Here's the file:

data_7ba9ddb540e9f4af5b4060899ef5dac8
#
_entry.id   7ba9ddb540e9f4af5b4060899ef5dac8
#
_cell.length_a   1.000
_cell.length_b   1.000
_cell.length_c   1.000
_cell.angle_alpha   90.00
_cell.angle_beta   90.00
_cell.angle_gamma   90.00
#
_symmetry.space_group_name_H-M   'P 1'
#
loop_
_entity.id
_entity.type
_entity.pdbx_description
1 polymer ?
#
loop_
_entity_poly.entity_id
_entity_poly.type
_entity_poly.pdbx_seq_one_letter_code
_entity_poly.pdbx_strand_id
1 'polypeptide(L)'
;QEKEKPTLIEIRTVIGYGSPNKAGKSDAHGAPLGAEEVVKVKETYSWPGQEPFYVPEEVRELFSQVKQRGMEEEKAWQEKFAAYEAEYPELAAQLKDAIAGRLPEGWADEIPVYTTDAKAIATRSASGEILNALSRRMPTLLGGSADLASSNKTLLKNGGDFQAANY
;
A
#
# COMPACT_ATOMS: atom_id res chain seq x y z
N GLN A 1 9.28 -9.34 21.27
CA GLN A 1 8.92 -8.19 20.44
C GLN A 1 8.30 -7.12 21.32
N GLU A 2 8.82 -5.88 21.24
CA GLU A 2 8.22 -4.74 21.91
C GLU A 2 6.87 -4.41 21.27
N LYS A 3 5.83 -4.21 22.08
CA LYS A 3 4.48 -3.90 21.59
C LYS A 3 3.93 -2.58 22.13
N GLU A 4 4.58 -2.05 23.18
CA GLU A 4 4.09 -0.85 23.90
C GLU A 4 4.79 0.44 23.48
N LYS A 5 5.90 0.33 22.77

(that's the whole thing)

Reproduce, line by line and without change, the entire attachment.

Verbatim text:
data_7ba9ddb540e9f4af5b4060899ef5dac8
#
_entry.id   7ba9ddb540e9f4af5b4060899ef5dac8
#
_cell.length_a   1.000
_cell.length_b   1.000
_cell.length_c   1.000
_cell.angle_alpha   90.00
_cell.angle_beta   90.00
_cell.angle_gamma   90.00
#
_symmetry.space_group_name_H-M   'P 1'
#
loop_
_entity.id
_entity.type
_entity.pdbx_description
1 polymer ?
#
loop_
_entity_poly.entity_id
_entity_poly.type
_entity_poly.pdbx_seq_one_letter_code
_entity_poly.pdbx_strand_id
1 'polypeptide(L)'
;QEKEKPTLIEIRTVIGYGSPNKAGKSDAHGAPLGAEEVVKVKETYSWPGQEPFYVPEEVRELFSQVKQRGMEEEKAWQEKFAAYEAEYPELAAQLKDAIAGRLPEGWADEIPVYTTDAKAIATRSASGEILNALSRRMPTLLGGSADLASSNKTLLKNGGDFQAANY
;
A
#
# COMPACT_ATOMS: atom_id res chain seq x y z
N GLN A 1 9.28 -9.34 21.27
CA GLN A 1 8.92 -8.19 20.44
C GLN A 1 8.30 -7.12 21.32
N GLU A 2 8.82 -5.88 21.24
CA GLU A 2 8.22 -4.74 21.91
C GLU A 2 6.87 -4.41 21.27
N LYS A 3 5.83 -4.21 22.08
CA LYS A 3 4.48 -3.90 21.59
C LYS A 3 3.93 -2.58 22.13
N GLU A 4 4.58 -2.05 23.18
CA GLU A 4 4.09 -0.85 23.90
C GLU A 4 4.79 0.44 23.48
N LYS A 5 5.90 0.33 22.77